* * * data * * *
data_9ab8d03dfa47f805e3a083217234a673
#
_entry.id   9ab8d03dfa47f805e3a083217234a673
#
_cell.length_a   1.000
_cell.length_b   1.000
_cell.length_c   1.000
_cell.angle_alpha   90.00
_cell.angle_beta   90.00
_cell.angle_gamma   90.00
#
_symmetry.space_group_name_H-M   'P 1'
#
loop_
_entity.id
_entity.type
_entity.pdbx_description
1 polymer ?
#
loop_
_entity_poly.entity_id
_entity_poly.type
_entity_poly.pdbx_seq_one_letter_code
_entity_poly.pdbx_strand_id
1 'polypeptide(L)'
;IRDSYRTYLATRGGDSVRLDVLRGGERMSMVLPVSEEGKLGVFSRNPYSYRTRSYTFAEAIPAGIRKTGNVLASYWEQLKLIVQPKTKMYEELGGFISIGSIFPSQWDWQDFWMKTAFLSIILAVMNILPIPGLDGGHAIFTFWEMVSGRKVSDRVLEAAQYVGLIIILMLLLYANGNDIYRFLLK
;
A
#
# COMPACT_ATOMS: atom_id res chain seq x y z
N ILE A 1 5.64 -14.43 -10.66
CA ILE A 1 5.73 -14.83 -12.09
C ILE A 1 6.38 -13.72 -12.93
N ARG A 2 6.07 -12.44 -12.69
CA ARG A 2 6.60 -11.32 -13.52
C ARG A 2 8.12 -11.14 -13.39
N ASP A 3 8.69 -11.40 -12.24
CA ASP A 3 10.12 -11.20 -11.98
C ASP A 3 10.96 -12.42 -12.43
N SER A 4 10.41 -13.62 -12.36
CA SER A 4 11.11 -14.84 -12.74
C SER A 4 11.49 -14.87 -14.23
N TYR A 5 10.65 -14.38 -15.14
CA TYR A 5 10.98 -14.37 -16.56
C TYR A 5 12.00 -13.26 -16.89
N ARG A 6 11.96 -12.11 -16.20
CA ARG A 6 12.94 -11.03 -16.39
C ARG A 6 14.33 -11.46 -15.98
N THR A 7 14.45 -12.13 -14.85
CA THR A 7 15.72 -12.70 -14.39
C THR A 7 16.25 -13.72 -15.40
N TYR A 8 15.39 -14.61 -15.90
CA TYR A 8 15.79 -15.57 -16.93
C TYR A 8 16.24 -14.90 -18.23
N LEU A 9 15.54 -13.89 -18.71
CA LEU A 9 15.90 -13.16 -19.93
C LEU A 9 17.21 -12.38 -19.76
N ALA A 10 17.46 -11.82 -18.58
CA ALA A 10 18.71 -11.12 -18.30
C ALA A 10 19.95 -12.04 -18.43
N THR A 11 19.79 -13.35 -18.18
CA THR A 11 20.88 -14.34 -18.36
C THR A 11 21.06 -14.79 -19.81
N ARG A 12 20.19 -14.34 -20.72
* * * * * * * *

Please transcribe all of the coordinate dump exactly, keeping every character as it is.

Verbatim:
data_9ab8d03dfa47f805e3a083217234a673
#
_entry.id   9ab8d03dfa47f805e3a083217234a673
#
_cell.length_a   1.000
_cell.length_b   1.000
_cell.length_c   1.000
_cell.angle_alpha   90.00
_cell.angle_beta   90.00
_cell.angle_gamma   90.00
#
_symmetry.space_group_name_H-M   'P 1'
#
loop_
_entity.id
_entity.type
_entity.pdbx_description
1 polymer ?
#
loop_
_entity_poly.entity_id
_entity_poly.type
_entity_poly.pdbx_seq_one_letter_code
_entity_poly.pdbx_strand_id
1 'polypeptide(L)'
;IRDSYRTYLATRGGDSVRLDVLRGGERMSMVLPVSEEGKLGVFSRNPYSYRTRSYTFAEAIPAGIRKTGNVLASYWEQLKLIVQPKTKMYEELGGFISIGSIFPSQWDWQDFWMKTAFLSIILAVMNILPIPGLDGGHAIFTFWEMVSGRKVSDRVLEAAQYVGLIIILMLLLYANGNDIYRFLLK
;
A
#
# COMPACT_ATOMS: atom_id res chain seq x y z
N ILE A 1 5.64 -14.43 -10.66
CA ILE A 1 5.73 -14.83 -12.09
C ILE A 1 6.38 -13.72 -12.93
N ARG A 2 6.07 -12.44 -12.69
CA ARG A 2 6.60 -11.32 -13.52
C ARG A 2 8.12 -11.14 -13.39
N ASP A 3 8.69 -11.40 -12.24
CA ASP A 3 10.12 -11.20 -11.98
C ASP A 3 10.96 -12.42 -12.43
N SER A 4 10.41 -13.62 -12.36
CA SER A 4 11.11 -14.84 -12.74
C SER A 4 11.49 -14.87 -14.23
N TYR A 5 10.65 -14.38 -15.14
CA TYR A 5 10.98 -14.37 -16.56
C TYR A 5 12.00 -13.26 -16.89
N ARG A 6 11.96 -12.11 -16.20
CA ARG A 6 12.94 -11.03 -16.39
C ARG A 6 14.33 -11.46 -15.98
N THR A 7 14.45 -12.13 -14.85
CA THR A 7 15.72 -12.70 -14.39
C THR A 7 16.25 -13.72 -15.40
N TYR A 8 15.39 -14.61 -15.90
CA TYR A 8 15.79 -15.57 -16.93
C TYR A 8 16.24 -14.90 -18.23
N LEU A 9 15.54 -13.89 -18.71
CA LEU A 9 15.90 -13.16 -19.93
C LEU A 9 17.21 -12.38 -19.76
N ALA A 10 17.46 -11.82 -18.58
CA ALA A 10 18.71 -11.12 -18.30
C ALA A 10 19.95 -12.04 -18.43
N THR A 11 19.79 -13.35 -18.18
CA THR A 11 20.88 -14.34 -18.36
C THR A 11 21.06 -14.79 -19.81
N ARG A 12 20.19 -14.34 -20.72